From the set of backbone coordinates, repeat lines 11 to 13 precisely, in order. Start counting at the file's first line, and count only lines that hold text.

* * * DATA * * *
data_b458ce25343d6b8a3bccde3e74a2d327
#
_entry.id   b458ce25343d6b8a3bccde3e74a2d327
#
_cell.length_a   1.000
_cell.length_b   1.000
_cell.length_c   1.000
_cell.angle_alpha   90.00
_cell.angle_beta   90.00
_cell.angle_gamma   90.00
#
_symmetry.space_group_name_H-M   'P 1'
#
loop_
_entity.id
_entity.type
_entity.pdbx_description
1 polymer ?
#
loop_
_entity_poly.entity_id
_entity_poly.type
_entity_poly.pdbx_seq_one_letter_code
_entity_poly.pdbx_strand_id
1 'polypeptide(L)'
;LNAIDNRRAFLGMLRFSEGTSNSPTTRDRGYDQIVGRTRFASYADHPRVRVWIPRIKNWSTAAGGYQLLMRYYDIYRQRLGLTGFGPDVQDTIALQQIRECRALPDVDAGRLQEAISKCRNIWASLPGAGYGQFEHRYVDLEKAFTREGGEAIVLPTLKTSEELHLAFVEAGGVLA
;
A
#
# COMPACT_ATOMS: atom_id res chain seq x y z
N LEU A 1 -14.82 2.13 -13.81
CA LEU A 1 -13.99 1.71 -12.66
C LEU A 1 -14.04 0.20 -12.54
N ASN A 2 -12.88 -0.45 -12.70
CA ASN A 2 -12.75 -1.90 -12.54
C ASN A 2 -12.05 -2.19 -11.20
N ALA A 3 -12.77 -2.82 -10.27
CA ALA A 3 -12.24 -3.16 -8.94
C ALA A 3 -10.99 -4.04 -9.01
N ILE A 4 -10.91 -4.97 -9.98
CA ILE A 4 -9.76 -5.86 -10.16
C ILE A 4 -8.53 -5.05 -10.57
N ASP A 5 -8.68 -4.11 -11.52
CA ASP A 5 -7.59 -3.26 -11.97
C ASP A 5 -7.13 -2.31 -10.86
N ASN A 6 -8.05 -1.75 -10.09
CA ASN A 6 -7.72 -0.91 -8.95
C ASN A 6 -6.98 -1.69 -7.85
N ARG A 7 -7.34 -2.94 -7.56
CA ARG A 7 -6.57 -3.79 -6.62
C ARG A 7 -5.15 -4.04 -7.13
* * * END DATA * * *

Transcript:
#
_symmetry.space_group_name_H-M   'P 1'
#